Have We Any Right?

“When God saw what they did and how they turned from their evil ways, he had compassion and did not bring upon them the destruction he had threatened.  But Jonah was greatly displeased and became angry. He prayed to the LORD, ‘O LORD, is this not what I said when I was still at home? That is why I was so quick to flee to Tarshish. I knew that you are a gracious and compassionate God, slow to anger and abounding in love, a God who relents from sending calamity. Now, O LORD, take away my life, for it is better for me to die than to live.’ But the LORD replied, ‘Have you any right to be angry?” Nineveh has more than a hundred and twenty thousand people who cannot tell their right hand from their left, and many cattle as well. Should I not be concerned about that great city?’” (Jonah 3:10–4:4, 11, NIV 1984). 

My Musings – Do we have “any right to be angry with” the people of the world for their evil conduct?  Perhaps they too  “cannot tell their right hand from their left.”  Perhaps we should be more like our LORD, “gracious and compassionate. Slow to anger and abounding in love,” and pray that God “relents from sending calamity.”  Should we not rather “be concerned about” them?  For whatever it is they may be guilty of, “that is what some of [us] were…[before we]  were washed, [we] were sanctified, [we] were justified in the name of the Lord Jesus Christ and by the Spirit of our God.” ((1 Corinthians 6:10–12, NIV 1984).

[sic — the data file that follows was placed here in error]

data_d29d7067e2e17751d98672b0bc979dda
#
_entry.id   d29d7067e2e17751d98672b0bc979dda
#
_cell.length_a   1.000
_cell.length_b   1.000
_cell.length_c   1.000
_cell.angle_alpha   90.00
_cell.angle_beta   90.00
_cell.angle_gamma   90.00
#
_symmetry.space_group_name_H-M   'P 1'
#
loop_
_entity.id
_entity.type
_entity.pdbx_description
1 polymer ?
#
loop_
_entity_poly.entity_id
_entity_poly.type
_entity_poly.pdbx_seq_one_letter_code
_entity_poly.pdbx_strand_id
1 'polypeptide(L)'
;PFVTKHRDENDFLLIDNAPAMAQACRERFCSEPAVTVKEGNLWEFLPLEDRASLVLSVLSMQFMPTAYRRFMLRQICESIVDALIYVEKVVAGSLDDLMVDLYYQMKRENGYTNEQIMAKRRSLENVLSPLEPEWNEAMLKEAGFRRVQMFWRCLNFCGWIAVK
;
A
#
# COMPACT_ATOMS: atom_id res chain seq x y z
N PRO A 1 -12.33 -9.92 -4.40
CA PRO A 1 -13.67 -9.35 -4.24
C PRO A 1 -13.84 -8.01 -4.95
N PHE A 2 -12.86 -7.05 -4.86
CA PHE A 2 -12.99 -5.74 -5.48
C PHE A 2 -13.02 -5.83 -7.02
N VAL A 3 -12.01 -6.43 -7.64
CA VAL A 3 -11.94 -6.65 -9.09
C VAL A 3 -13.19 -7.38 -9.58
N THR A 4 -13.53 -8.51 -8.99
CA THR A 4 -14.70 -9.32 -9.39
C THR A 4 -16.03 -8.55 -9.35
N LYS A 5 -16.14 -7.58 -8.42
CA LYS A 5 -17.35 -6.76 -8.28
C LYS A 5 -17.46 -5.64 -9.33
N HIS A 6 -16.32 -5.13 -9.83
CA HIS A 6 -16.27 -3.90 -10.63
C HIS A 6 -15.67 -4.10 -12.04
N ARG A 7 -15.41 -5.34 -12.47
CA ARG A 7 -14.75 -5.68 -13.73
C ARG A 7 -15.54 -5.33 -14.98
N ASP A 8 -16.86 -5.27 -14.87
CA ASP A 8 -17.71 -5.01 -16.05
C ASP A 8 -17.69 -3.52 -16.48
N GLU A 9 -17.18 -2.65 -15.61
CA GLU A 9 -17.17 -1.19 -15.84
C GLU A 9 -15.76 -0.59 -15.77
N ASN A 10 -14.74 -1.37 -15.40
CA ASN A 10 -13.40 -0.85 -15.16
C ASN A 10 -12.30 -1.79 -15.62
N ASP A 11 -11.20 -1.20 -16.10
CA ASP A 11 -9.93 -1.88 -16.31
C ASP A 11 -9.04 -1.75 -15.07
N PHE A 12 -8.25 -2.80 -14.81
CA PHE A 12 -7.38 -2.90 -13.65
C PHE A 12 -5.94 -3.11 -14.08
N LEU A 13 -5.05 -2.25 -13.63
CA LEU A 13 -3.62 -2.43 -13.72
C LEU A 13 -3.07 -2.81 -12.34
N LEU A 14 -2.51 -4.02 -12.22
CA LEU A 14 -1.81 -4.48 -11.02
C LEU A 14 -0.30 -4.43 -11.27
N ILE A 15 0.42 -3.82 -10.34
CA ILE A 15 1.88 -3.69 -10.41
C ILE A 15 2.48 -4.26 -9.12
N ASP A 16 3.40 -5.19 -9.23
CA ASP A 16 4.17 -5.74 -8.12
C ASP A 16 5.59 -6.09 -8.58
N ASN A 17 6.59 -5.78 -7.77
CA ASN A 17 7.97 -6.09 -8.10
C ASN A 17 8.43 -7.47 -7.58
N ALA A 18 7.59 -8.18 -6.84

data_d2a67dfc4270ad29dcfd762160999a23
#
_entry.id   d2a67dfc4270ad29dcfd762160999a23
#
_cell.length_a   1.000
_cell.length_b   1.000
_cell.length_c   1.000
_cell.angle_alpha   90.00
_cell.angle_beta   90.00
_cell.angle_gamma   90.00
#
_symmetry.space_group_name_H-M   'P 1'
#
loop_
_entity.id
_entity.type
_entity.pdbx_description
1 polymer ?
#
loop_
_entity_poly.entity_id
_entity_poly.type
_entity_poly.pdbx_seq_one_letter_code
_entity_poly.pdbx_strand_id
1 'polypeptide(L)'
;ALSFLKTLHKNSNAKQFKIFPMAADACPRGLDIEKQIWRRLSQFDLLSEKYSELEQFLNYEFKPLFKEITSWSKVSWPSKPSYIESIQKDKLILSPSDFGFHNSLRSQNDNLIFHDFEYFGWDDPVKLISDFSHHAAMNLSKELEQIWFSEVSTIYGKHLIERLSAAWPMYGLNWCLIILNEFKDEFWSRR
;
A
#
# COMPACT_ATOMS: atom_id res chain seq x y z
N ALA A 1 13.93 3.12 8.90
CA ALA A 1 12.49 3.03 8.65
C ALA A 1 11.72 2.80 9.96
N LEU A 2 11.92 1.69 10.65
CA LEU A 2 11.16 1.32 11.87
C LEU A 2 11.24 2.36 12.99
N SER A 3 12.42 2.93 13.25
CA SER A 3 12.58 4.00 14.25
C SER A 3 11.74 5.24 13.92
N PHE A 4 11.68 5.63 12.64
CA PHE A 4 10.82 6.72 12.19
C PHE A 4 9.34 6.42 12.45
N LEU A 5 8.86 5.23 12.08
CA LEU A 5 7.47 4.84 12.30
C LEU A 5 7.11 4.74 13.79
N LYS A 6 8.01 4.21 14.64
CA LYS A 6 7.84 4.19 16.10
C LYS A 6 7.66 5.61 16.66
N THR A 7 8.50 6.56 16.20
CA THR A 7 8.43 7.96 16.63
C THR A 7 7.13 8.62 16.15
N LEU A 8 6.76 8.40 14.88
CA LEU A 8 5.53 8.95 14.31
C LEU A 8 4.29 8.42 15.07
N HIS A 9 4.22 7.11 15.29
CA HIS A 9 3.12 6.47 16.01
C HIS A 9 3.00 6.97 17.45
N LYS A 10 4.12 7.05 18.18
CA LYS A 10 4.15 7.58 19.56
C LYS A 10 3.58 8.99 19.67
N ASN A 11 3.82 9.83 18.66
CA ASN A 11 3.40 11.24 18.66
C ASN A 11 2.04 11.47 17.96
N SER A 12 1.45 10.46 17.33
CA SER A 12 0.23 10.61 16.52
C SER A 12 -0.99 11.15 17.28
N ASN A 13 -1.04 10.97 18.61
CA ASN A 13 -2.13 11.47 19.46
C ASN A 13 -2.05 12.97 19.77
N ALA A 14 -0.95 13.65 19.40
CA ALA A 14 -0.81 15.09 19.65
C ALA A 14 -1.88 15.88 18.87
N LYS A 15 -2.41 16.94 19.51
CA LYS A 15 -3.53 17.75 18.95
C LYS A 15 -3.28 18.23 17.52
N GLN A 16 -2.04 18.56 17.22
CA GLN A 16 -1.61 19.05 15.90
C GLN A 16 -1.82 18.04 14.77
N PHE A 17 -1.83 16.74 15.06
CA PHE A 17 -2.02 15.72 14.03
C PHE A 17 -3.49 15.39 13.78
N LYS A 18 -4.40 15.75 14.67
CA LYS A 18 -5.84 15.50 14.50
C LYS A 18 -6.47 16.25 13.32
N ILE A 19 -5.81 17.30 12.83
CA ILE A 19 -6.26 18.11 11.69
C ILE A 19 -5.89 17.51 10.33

My Advice – There is enough anger and condemnation in this world without those of us within the “fold” contributing to it.  That is not our calling.  We’re to be about making disciples, not making it difficult.

Author: thebrewisamusing

I was raised in a Christian family and my earliest childhood memories include regular Sunday school and Church attendance as a family. I was taught that our Judeo-Christian values were not just a part of our Sunday routine they should be part of our character and influence all aspects of our lives. I was also taught that as important as these values were they could not save us. We must also be “born again” by accepting Christ.

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